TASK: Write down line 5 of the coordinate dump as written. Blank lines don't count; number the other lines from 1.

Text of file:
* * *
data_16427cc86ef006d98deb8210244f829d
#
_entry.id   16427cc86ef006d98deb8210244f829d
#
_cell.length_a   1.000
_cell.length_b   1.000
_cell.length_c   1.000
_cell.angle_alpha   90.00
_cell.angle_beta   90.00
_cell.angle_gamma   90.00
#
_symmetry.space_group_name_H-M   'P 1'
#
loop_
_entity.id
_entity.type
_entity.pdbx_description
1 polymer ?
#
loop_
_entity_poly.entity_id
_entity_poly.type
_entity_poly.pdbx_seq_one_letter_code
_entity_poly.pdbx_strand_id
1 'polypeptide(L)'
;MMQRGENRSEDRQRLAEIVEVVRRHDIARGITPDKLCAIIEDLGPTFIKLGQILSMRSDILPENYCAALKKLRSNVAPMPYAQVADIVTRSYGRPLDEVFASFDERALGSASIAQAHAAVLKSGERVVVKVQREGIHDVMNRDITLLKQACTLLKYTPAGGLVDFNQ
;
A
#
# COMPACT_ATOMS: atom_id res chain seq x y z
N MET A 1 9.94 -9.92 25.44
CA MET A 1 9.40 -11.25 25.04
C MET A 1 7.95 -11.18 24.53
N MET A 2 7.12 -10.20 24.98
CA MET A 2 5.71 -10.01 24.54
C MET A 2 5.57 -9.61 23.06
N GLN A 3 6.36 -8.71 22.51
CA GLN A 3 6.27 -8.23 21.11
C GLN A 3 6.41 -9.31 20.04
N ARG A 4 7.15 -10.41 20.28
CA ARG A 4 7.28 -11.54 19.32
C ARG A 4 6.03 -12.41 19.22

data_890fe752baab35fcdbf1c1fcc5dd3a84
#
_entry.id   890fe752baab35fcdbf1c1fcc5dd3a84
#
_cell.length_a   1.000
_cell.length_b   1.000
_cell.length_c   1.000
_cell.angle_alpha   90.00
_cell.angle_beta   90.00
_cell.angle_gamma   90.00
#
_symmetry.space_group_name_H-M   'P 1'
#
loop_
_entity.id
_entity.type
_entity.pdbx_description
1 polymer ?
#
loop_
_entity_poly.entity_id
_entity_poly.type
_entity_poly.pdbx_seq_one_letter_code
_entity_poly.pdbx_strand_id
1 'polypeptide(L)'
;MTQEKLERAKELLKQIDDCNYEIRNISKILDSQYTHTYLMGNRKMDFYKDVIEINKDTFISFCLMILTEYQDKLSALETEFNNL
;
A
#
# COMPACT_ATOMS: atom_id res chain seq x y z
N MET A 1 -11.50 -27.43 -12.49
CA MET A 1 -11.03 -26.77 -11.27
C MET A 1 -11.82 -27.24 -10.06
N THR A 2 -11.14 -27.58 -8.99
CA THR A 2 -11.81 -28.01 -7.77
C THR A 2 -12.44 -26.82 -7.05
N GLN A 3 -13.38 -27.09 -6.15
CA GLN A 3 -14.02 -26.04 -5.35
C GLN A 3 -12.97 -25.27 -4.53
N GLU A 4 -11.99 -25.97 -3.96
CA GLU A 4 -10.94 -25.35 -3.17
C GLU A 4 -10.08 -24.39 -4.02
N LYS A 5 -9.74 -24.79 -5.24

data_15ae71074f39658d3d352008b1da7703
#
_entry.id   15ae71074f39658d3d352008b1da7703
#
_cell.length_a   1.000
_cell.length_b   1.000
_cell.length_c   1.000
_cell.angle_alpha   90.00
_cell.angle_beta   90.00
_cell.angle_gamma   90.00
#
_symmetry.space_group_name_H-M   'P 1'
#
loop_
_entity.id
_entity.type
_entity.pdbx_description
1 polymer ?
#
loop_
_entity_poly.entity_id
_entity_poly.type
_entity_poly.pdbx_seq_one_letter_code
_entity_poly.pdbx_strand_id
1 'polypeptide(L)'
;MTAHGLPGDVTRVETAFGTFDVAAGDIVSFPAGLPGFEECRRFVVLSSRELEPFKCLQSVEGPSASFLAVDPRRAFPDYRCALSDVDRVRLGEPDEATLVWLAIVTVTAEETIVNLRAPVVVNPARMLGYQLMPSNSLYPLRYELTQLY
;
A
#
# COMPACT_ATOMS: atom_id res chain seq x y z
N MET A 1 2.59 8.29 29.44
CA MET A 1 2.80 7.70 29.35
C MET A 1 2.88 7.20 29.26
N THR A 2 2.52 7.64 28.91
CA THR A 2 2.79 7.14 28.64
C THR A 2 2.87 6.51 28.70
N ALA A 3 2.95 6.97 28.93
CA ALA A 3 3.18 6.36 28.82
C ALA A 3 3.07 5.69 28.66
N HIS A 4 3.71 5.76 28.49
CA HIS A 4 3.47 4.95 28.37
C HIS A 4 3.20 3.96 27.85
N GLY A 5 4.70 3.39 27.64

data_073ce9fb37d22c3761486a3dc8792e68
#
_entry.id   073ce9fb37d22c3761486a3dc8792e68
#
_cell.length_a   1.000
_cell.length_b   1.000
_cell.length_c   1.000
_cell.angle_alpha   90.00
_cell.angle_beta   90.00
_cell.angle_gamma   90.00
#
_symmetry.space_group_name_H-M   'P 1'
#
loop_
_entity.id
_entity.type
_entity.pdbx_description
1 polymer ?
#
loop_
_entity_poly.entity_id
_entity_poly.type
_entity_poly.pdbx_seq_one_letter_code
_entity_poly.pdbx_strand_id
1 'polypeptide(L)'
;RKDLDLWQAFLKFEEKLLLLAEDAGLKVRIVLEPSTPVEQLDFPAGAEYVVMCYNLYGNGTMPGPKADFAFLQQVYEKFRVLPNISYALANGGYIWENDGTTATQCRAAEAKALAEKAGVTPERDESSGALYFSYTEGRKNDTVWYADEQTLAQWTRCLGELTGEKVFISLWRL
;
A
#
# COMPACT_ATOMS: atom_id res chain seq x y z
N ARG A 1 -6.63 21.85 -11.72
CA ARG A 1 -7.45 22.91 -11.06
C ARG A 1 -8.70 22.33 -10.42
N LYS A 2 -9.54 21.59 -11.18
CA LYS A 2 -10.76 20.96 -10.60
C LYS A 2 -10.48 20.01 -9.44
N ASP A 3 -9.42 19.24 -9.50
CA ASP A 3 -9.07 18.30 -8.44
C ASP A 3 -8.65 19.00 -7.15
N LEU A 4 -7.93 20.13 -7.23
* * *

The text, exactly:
_cell.length_a   1.000